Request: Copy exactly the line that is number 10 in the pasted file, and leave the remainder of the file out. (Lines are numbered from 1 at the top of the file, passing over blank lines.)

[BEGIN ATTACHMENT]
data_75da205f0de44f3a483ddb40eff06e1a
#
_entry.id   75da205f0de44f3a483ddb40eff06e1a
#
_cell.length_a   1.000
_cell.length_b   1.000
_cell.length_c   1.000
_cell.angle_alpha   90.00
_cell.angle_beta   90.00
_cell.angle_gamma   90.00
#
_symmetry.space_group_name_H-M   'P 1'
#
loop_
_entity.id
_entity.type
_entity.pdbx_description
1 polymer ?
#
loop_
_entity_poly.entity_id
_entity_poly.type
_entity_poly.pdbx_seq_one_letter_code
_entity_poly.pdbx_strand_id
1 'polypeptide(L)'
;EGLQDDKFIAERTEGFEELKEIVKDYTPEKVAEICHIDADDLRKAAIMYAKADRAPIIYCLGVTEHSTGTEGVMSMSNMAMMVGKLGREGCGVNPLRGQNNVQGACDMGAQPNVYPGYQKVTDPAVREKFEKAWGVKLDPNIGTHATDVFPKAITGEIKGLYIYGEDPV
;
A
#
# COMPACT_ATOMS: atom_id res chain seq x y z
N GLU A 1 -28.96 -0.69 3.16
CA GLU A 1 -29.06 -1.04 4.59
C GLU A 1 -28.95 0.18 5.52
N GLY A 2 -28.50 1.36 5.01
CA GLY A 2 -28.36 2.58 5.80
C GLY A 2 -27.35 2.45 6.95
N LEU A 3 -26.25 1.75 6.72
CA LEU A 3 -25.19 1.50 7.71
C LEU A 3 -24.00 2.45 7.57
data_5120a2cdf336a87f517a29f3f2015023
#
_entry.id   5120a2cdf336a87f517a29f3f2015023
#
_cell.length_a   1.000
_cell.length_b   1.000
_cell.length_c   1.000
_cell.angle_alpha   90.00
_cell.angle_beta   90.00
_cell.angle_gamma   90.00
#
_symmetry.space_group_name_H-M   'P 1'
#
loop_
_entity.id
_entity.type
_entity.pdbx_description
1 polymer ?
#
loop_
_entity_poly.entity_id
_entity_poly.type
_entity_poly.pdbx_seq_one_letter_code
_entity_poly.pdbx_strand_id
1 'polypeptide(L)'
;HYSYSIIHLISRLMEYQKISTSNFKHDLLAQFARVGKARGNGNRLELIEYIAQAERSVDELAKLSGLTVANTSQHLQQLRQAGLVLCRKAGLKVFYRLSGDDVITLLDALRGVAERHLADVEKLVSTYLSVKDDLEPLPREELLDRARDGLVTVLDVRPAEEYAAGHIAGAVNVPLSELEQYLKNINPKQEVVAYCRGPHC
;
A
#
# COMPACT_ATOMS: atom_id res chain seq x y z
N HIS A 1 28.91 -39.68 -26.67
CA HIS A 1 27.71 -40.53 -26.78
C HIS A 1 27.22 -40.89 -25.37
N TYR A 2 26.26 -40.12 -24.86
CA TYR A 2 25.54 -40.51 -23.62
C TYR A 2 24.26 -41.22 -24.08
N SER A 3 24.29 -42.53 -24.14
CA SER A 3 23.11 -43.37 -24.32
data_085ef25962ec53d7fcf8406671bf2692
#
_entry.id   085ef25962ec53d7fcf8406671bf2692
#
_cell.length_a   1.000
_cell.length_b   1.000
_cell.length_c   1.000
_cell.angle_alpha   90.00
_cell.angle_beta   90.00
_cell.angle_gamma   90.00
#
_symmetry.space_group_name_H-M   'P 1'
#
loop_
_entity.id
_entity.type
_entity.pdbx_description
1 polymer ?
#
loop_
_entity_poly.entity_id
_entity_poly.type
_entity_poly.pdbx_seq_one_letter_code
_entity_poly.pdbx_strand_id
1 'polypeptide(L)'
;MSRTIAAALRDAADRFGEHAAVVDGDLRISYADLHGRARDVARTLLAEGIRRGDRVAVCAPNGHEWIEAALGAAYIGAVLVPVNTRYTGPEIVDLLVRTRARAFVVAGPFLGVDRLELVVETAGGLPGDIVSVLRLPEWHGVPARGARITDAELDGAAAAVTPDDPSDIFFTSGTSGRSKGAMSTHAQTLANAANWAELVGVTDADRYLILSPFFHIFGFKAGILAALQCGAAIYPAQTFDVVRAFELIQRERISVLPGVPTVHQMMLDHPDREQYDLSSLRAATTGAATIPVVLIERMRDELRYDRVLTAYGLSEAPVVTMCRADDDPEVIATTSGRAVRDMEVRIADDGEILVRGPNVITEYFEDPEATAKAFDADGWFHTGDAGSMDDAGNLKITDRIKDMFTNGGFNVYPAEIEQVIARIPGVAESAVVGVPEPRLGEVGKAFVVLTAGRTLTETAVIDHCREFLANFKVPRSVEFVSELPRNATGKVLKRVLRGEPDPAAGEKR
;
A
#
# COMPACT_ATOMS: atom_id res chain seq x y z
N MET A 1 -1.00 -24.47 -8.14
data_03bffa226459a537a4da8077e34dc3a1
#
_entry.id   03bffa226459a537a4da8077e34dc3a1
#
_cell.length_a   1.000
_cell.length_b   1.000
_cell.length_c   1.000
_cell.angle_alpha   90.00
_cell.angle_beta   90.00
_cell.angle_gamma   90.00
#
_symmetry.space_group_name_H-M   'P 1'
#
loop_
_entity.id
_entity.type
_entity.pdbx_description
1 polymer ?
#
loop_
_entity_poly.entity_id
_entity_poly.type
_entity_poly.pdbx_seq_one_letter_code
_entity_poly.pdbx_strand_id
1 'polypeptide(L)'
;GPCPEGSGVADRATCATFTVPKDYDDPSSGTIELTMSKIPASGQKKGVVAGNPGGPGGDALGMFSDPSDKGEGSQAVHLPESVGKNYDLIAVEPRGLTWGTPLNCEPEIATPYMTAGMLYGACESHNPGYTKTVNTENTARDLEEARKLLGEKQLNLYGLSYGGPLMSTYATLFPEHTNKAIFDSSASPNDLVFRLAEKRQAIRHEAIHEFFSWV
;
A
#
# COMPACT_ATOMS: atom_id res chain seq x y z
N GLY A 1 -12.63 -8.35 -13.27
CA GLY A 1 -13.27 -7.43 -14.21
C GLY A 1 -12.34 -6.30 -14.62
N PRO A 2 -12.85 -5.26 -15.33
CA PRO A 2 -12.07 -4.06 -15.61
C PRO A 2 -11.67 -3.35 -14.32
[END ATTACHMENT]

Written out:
_cell.angle_gamma   90.00